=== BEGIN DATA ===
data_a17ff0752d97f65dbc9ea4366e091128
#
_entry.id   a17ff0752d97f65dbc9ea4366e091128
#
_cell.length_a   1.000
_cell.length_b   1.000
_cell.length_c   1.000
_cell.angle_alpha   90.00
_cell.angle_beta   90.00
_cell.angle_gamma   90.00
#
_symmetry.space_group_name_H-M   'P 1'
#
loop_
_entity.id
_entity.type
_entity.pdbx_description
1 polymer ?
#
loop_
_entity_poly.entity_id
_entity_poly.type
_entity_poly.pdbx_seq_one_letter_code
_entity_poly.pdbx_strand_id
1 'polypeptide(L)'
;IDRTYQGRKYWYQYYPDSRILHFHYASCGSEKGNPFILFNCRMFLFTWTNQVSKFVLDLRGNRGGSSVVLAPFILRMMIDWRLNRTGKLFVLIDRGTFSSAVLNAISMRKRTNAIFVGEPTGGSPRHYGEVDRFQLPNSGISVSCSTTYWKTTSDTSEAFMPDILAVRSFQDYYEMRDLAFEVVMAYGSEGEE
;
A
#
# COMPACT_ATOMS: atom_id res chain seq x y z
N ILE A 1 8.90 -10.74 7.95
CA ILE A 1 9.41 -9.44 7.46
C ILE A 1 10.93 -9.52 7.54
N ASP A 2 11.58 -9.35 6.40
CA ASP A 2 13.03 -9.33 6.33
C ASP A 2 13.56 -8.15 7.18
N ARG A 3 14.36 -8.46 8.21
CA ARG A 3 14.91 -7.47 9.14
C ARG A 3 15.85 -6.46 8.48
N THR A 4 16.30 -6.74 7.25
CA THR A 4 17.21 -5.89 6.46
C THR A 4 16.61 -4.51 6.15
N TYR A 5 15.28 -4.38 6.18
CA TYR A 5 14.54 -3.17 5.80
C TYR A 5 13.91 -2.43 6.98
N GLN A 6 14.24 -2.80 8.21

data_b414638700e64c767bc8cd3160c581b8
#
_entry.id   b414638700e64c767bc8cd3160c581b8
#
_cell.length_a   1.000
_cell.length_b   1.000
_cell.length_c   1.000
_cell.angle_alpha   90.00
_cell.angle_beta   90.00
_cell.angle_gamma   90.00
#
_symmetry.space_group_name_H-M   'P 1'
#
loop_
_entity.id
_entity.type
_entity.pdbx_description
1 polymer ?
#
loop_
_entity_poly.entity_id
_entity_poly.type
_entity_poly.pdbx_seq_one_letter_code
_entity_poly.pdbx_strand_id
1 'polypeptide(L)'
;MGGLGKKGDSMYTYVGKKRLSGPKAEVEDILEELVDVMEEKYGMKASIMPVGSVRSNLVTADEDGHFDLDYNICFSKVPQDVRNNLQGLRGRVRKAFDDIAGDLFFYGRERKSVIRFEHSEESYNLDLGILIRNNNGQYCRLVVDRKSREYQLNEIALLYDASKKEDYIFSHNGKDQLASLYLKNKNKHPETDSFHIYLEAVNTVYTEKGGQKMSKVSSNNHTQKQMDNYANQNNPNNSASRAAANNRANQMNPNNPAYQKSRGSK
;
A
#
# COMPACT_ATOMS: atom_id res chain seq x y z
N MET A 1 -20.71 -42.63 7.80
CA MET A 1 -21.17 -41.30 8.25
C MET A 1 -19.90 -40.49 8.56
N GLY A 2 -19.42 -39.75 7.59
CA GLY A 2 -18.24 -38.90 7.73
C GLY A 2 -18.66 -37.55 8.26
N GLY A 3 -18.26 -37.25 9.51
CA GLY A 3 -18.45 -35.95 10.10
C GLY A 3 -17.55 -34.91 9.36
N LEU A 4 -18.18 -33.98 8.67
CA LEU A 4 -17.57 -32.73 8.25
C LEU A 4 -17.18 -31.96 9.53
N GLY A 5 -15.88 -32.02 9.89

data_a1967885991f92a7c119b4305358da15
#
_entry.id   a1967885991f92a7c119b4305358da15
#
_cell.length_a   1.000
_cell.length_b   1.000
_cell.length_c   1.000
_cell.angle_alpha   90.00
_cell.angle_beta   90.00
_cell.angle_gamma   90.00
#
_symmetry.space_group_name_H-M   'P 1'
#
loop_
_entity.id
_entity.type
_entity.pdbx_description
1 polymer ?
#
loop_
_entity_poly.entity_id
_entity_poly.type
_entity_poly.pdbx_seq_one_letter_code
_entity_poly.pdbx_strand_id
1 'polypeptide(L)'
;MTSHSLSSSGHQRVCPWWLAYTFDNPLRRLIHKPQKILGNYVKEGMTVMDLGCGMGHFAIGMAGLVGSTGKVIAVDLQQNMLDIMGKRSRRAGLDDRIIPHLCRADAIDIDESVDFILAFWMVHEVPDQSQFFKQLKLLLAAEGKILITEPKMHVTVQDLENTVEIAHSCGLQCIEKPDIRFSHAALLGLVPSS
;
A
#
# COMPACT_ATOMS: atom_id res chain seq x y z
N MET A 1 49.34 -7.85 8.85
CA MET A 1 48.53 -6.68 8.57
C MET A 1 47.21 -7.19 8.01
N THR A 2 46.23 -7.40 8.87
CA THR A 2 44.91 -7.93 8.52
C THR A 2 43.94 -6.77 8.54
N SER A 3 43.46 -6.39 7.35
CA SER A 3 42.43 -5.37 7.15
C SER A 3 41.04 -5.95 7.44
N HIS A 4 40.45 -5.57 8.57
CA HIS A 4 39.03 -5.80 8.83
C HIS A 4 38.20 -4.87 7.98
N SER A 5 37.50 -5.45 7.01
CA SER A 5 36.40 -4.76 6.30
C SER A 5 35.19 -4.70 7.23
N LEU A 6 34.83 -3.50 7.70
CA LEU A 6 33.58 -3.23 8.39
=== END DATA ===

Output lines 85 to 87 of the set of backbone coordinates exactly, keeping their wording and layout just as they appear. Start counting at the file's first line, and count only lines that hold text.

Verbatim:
C GLY A 3 -17.55 -34.91 9.36
N LEU A 4 -18.18 -33.98 8.67
CA LEU A 4 -17.57 -32.73 8.25